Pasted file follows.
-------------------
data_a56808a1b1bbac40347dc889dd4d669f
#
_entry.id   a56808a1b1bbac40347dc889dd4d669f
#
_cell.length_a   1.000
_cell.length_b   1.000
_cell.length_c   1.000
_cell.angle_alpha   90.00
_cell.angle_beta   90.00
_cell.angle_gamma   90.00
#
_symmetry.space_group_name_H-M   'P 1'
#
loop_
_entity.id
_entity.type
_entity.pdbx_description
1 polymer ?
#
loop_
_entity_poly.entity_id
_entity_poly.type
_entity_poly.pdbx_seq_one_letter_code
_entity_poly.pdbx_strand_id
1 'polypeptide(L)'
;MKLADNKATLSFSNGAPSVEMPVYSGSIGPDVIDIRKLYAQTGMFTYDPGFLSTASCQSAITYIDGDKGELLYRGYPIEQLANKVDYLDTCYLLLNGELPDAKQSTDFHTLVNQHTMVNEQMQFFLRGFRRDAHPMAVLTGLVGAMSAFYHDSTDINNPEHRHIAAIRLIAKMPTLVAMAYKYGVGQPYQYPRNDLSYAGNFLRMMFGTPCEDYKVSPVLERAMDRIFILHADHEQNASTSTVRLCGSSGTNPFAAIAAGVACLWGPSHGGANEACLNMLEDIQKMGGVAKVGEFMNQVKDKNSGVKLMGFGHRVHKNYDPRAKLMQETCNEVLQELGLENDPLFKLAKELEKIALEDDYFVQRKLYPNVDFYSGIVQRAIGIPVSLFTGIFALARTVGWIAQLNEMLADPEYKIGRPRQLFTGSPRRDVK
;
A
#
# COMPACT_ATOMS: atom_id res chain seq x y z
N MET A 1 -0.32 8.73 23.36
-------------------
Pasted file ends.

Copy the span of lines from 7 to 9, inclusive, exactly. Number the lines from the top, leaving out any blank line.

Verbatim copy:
_cell.length_c   1.000
_cell.angle_alpha   90.00
_cell.angle_beta   90.00